A few years ago, I attended a post-graduate training called “Organic Intelligence” by a brilliant man named Steve Hoskinson. Steve introduced me to a practice that has changed my life and perspective. It is practical and profound, and I think it will help you, too. It’s called cultivating a “What’s Right Attention.”
A What’s Right Attention is our ability to shift our focus from what is going wrong to what is going right.
Sounds pretty simple, right? Well, it’s a bit tricker than you’d think.
Steve explained that humans have a deeply ingrained biological tendency to notice what’s going wrong.
We are wired to scan for danger - assessing potential threats, hazards, and what’s lacking (in our relationships and our environment.) This wiring makes sense! It kept our ancestors safe from harm. They would not have fared well if they weren’t assessing their environment for potential predators that could harm them.
Unfortunately, this wiring can have significant implications for our mental health.
Here's the problem:
While we do need to be scanning for danger in actual hazardous situations, these life-threatening situations are far less common in today’s age.
Our survival is rarely at stake, and yet our brain treats common problems (finances, job issues, relationship problems, dating problems, and parenting problems) as real, life-threatening scenarios. Our body responds as if a lion was chasing us. Our heart races as if we are under attack. We mobilize or fight to protect ourselves.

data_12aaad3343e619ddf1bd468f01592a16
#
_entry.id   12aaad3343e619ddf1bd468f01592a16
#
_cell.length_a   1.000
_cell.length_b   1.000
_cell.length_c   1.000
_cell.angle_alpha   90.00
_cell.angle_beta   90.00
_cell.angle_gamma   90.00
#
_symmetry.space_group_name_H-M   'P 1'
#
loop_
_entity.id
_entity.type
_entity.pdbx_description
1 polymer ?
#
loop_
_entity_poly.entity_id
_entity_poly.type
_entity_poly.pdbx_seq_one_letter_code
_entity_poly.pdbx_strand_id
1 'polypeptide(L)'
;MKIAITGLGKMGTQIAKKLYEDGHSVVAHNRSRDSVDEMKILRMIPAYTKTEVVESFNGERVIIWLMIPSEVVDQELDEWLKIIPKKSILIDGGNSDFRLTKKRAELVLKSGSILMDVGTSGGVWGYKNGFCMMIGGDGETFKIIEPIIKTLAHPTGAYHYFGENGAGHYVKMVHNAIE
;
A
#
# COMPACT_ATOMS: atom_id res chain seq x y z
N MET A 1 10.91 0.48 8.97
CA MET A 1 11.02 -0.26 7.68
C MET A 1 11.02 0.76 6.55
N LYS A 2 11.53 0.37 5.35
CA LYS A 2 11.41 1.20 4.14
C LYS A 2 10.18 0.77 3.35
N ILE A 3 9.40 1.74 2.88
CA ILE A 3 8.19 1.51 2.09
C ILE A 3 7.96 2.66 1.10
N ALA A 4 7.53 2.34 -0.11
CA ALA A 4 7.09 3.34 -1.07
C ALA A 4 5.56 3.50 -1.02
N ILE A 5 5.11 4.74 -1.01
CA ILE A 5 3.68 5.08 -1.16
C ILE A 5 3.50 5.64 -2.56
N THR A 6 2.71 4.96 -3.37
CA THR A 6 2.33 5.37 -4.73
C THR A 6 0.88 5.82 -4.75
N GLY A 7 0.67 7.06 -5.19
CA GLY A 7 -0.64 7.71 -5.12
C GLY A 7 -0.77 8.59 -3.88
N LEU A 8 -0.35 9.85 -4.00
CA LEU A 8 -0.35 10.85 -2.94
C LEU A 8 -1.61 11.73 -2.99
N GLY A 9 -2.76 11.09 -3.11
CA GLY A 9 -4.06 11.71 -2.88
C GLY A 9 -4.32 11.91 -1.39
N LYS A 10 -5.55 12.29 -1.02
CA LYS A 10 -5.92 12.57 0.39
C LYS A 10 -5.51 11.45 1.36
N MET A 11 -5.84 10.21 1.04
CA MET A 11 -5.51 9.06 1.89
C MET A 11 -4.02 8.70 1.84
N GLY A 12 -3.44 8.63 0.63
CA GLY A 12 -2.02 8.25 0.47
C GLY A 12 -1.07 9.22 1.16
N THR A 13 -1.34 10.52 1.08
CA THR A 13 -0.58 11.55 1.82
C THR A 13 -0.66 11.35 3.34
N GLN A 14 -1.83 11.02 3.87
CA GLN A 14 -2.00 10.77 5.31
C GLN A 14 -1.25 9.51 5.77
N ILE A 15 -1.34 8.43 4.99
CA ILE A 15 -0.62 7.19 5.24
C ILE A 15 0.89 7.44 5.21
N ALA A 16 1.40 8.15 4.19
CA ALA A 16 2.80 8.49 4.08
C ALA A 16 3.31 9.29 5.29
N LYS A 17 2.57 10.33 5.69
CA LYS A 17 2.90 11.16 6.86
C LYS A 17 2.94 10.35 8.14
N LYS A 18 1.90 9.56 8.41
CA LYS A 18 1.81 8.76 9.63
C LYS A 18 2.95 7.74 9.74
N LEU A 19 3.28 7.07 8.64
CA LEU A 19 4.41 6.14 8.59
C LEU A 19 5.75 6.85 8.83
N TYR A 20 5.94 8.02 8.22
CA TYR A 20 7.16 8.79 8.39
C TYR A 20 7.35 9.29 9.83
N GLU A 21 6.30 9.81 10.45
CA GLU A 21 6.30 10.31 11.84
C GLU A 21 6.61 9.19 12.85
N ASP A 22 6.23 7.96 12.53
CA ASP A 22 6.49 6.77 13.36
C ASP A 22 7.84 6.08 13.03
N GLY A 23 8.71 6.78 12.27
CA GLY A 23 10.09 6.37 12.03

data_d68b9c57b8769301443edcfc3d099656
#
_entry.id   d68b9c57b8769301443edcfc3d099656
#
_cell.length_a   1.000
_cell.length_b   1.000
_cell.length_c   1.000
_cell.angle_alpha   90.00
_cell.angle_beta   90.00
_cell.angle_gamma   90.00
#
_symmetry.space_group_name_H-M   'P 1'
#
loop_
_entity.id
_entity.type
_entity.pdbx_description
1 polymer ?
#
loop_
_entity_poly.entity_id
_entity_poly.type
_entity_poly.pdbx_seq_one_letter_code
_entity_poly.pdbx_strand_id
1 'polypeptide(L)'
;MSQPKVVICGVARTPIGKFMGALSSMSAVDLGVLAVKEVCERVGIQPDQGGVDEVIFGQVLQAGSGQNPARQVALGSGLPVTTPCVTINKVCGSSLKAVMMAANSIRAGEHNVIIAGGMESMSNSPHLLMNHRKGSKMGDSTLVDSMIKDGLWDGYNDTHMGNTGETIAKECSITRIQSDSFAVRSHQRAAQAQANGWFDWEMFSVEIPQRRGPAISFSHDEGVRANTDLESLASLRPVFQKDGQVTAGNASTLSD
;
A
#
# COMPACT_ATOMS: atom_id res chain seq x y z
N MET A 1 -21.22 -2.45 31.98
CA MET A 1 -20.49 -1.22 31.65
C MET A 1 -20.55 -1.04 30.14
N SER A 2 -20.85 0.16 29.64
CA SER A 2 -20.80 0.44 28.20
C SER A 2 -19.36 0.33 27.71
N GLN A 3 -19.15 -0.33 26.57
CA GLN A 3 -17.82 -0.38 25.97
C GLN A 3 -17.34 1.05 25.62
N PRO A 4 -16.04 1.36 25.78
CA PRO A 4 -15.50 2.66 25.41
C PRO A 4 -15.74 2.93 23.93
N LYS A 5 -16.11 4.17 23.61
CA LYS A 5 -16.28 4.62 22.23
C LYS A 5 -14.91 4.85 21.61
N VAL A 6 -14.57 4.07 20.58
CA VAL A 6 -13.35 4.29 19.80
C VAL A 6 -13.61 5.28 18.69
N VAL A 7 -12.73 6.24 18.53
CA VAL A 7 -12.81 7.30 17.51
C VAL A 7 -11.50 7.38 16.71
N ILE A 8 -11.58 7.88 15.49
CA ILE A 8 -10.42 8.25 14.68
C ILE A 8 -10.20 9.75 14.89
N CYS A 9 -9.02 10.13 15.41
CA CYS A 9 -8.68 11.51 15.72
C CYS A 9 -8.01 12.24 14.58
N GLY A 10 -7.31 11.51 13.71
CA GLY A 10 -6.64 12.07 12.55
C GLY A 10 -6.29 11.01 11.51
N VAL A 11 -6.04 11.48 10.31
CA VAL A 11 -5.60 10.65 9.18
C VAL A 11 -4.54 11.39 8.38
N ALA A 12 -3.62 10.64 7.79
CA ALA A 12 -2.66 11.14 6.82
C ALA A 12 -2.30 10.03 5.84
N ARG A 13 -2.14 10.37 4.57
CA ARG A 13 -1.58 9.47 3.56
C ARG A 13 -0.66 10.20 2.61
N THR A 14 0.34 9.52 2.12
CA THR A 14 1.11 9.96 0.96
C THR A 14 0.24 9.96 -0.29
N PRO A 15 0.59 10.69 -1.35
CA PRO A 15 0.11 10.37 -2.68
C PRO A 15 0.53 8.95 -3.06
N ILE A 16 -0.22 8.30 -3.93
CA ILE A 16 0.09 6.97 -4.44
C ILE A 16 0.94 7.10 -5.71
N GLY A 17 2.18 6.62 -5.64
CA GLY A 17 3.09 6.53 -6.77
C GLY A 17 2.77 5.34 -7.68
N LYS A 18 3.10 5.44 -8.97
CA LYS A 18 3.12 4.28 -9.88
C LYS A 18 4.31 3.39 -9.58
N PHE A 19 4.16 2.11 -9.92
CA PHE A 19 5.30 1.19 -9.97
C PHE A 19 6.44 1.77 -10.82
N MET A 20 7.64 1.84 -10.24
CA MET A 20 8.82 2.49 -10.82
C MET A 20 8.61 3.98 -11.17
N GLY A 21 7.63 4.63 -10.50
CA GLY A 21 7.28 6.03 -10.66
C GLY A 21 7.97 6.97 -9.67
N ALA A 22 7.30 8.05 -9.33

Our hearts race.
Our hearts race.
We forget that we are actually, indeed, safe.
Because of this, we can get stuck in patterns of hypervigilance (scanning for danger) and fear. We can begin to live a life full of chronic stress and anxiety – inspecting our lives, relationships, and future for potential hazards instead of resting in safety and joy. Our minds habitually focus on what’s wrong.
And when we only look for what’s going wrong, we will indeed only find what’s going wrong.
Here's the good news: As we redirect our attention to what’s “right” and what is “good,” we can rewire our neural pathways and create more balance in our perspective.
When our brain isn’t chronically trying to “protect and defend,” we create MUCH more space to enjoy, be still, create, learn, and grow.
- We can move out of our “fight/flight” response and back into calm and safety.
- We can calm our nervous system down and teach our brains that we are not always in danger.
- We can enhance our relationships as we see what is good in them rather than what is lacking.
- We can find more awe in our bodies as we intentionally notice the beauty around us.
So how do we shift our attention from ‘what's wrong’ to ‘what's right.’ Consider trying this practice this week:
Take a few moments each day to pause and notice what's going well.
Notice the contributions of a helpful coworker. Your child’s laugh. The pink sunset. A powerful song. A beautiful painting. A clean kitchen. Your unique strengths and your partners. A conversation with a good friend.
If you can, notice what happens in your body when you scan for ‘what’s right.’ Maybe a dropping of your shoulders. A deep breath. A release. Sit with that sensation for 5-10 seconds.
Consistency is key here. If you continue to embody this practice, you will train your brain to naturally focus on the more positive aspects of life. Over time, you will experience more gratefulness, calm, acceptance, and well-being, both mentally and somatically.
Thinking about you all this week,
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